Greetings from sunny and hot Florida! While reading the St. Petersburg Times on Sunday morning my mother stumbled across an article titled What You Should Know About 4G by Peter Svensson of the Associated Press. In the article he states that carriers such Sprint, AT&T, and Verizon are promising faster speeds through “4G” technology and that consumes should not jump on the bandwagon yet. Here is my take on the 4G hype and why I will be waiting a couple years before moving to the technology.
Before I get into why I am holding off, we should look at the technologies involved. There are currently two standards competing for market share and speeds: LTE and WiMax.
LTE is short for “Long Term Evolution” and is a mobile radio technology that uses the 700MHz frequency band to deliver high speed data. For most users, this translates to pooling together anywhere from 25-30 cable or dsl modems. In other words they will see faster uploads and downloads. AT&T and Verizon have decided to use this technology in the United States and it is also being used abroad.
Mobile WiMax stands for “Wired Interoperability for Microwave Access” and, like LTE, is a technology that provides high speed data using the 700MHz frequency band. To re-use the cable/dsl modem analogy above, the average broadband user would have to pool 12-15 together to get the same speeds. Clear and Sprint Nextel utilize this technology on their networks today.
Both the LTE and Mobile WiMax standards are expected to be upgraded to higher speeds that are comparable to each other so eventually the theoretical speed contest will be a wash and we will have to see what happens in the real world. To muddy the waters even further, AT&T and T-Mobile are in the process of upgrading their current networks to higher speeds that, according to Svensson and others will surpass LTE and Mobile WiMax in real-world situations.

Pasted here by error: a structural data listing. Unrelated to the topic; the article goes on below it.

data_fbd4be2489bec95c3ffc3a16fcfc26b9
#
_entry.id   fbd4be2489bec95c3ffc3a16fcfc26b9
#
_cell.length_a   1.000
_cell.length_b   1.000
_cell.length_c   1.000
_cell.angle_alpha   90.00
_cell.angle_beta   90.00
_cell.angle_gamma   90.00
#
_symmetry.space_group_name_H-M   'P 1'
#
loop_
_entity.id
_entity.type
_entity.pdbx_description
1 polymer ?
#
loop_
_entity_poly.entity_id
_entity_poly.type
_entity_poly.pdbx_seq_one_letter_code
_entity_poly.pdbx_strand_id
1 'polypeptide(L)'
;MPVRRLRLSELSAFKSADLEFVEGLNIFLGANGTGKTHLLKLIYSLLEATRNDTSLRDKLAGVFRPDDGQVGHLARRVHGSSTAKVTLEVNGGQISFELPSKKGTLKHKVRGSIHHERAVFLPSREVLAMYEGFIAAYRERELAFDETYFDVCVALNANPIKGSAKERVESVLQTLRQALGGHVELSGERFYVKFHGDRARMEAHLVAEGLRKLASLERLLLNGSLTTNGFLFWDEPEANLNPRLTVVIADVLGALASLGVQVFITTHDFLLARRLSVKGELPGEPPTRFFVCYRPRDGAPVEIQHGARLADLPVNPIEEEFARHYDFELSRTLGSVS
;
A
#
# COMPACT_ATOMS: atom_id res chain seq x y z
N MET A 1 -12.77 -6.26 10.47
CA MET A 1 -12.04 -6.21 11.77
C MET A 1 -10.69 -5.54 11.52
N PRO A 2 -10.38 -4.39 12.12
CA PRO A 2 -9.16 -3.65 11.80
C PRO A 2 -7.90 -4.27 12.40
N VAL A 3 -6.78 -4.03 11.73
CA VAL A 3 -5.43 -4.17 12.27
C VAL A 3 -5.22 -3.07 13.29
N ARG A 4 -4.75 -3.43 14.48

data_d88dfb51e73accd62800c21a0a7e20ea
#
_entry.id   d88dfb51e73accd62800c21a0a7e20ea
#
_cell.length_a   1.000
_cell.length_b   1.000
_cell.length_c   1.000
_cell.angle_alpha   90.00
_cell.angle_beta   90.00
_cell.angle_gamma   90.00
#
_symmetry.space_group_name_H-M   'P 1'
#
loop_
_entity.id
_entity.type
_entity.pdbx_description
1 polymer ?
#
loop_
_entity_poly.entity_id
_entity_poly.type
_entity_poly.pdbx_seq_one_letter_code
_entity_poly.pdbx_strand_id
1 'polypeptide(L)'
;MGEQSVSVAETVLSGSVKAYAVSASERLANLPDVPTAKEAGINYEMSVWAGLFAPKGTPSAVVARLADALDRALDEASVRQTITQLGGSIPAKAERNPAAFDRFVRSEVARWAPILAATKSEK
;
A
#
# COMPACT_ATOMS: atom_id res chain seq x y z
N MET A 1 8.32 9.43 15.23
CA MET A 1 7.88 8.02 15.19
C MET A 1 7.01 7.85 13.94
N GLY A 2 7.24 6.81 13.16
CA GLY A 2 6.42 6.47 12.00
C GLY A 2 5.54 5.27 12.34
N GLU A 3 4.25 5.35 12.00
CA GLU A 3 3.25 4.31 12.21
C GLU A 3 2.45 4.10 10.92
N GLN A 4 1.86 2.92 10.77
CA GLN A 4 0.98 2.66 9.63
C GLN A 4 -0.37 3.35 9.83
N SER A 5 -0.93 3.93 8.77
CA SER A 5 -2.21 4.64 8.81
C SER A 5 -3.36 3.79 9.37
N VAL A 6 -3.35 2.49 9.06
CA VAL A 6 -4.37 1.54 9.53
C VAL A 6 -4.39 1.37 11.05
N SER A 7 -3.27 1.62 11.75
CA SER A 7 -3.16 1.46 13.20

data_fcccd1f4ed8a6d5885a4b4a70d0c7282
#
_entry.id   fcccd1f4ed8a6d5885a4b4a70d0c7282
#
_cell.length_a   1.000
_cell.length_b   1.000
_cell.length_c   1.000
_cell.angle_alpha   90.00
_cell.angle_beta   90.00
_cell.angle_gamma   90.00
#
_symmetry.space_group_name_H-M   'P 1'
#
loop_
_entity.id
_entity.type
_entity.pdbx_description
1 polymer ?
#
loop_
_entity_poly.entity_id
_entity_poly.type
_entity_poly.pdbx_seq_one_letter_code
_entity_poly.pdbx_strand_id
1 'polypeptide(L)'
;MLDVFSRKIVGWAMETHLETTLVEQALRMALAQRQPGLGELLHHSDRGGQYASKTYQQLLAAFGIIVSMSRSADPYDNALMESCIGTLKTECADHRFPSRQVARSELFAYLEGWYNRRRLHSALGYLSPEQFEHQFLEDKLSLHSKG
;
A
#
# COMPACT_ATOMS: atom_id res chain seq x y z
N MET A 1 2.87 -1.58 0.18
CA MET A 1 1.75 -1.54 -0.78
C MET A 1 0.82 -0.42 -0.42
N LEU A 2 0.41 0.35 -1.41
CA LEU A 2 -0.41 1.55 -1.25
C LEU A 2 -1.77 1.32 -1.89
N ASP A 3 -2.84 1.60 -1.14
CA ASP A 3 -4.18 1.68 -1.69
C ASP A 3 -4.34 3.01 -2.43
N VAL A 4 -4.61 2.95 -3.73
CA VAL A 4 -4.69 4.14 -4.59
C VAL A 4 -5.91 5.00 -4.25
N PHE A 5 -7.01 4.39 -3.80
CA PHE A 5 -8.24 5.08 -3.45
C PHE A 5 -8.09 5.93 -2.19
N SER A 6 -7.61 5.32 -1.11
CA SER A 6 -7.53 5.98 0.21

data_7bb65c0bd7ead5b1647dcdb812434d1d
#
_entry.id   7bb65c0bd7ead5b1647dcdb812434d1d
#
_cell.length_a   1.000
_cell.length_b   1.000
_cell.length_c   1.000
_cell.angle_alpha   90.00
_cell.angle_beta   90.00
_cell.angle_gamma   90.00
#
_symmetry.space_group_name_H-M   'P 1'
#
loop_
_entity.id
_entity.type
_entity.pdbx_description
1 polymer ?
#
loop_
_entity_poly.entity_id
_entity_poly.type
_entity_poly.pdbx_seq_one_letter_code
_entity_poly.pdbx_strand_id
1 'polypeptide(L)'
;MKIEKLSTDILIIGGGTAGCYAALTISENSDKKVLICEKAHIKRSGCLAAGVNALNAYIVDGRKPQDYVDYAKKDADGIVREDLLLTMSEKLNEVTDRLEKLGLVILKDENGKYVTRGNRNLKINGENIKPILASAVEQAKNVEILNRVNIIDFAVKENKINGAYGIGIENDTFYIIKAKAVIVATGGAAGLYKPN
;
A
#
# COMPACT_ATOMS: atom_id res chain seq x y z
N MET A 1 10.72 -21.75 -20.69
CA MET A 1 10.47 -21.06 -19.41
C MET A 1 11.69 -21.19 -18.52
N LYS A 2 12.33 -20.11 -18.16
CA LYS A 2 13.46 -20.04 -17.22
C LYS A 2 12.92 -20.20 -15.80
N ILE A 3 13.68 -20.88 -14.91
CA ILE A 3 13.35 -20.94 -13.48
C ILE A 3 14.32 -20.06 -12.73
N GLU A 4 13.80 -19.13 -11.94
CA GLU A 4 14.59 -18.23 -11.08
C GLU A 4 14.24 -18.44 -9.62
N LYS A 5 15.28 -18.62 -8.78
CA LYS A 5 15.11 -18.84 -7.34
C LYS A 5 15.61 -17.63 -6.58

What does this all mean to the customer? The positive side is that if you tether your computer to your phone to get internet access like many corporate Blackberry (and Android) users do, you will definitely see faster access. But, those utilizing mobile phones to access location based services or browse the web may notice less of a difference until devices with faster processors are released. The downside is that the technology is still in its infancy, and you may pay a “penalty” for being an early adopter. In a recent test conducted in the Chicago area, the Mobile WiMax network operated by Clear and marketed under the Sprint Nextel worked well while stationary. Speeds were about four times as fast as Sprint’s 3G technology once we found a sweet spot in the office. On a Metra train however, the USB data card kept dropping out of 4G and not negotiating with the 3G network. This caused loss of data connectivity, making the service unusable. This could be a “bug” in the firmware of the USB data card, and admittedly, I did not have time to see if any upgrades were available.
Because the “standards wars” are just heating up and the networks are still being built, I am holding off for a couple of years before really clamoring for a 4G device. While I love technology and want a device that will provide WiFi access to the “4G” speeds, I am hoping that one of these standards will have better coverage or that devices will be introduced that can work on both LTE and WiMax because, just like in the 3G world, an LTE device will not work on a WiMax network, and visa versa.
How about you? Will you jump on the bandwagon early?
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